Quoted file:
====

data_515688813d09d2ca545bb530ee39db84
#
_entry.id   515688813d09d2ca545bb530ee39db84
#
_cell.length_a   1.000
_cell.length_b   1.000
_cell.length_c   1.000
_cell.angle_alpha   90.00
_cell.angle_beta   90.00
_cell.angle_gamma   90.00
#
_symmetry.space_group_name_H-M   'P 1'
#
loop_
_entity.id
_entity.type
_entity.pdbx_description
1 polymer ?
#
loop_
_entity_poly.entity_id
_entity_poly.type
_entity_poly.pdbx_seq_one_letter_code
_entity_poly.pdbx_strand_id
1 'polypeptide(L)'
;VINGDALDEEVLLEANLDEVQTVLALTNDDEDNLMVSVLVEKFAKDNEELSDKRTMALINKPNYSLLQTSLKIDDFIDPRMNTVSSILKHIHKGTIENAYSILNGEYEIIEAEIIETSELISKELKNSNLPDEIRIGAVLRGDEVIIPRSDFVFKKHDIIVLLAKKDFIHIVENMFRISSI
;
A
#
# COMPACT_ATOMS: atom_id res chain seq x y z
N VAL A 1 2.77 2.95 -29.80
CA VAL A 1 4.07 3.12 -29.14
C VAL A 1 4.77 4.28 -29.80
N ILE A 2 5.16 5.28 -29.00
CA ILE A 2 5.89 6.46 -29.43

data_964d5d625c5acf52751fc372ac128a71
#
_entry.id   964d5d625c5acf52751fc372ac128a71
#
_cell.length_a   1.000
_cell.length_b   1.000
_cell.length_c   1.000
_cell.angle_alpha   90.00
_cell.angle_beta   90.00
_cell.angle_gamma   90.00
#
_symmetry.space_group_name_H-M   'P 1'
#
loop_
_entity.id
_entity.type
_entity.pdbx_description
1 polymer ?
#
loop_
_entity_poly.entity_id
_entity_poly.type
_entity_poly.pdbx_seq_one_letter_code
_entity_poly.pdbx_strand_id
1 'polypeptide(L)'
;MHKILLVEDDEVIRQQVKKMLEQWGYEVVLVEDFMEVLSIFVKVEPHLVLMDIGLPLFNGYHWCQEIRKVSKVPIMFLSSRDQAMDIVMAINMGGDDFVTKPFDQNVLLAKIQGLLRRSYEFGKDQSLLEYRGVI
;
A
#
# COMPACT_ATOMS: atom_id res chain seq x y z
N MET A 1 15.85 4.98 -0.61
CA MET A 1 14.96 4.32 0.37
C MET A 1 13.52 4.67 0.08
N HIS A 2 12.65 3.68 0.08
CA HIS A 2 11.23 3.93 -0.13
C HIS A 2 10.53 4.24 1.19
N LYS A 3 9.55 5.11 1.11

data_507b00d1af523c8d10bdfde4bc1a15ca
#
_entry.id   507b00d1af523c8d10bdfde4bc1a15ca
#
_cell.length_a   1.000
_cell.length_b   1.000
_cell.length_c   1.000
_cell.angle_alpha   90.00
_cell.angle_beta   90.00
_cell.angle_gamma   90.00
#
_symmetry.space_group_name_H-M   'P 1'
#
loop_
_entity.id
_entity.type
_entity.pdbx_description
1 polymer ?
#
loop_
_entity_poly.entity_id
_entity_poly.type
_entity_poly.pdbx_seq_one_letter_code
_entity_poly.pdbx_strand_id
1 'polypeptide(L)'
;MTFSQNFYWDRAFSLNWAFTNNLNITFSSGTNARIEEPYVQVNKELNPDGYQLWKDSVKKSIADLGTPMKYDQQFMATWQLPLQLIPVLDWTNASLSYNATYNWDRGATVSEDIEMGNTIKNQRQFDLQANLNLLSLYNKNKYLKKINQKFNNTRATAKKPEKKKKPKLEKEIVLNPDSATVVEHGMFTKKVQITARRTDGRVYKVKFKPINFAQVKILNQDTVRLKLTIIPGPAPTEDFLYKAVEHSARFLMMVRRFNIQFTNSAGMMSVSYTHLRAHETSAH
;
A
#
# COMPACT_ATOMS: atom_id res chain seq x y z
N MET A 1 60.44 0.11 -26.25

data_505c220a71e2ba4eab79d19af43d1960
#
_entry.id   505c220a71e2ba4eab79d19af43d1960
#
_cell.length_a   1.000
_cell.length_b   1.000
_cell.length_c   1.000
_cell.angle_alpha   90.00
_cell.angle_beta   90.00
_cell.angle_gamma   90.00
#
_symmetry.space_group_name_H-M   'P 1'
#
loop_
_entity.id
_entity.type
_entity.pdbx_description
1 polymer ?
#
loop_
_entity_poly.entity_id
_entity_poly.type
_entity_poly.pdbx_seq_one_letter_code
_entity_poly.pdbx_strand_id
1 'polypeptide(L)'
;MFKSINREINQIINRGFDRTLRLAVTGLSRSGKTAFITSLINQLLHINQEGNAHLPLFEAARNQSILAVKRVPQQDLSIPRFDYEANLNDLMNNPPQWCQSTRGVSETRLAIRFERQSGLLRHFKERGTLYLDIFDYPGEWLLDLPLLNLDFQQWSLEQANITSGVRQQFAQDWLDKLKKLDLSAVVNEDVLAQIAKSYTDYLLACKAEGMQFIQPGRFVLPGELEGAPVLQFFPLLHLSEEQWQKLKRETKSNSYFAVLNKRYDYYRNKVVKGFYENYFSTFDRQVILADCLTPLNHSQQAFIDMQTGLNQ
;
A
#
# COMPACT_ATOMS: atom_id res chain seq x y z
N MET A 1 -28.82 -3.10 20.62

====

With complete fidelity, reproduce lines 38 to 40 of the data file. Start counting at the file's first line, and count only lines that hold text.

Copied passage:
_entry.id   964d5d625c5acf52751fc372ac128a71
#
_cell.length_a   1.000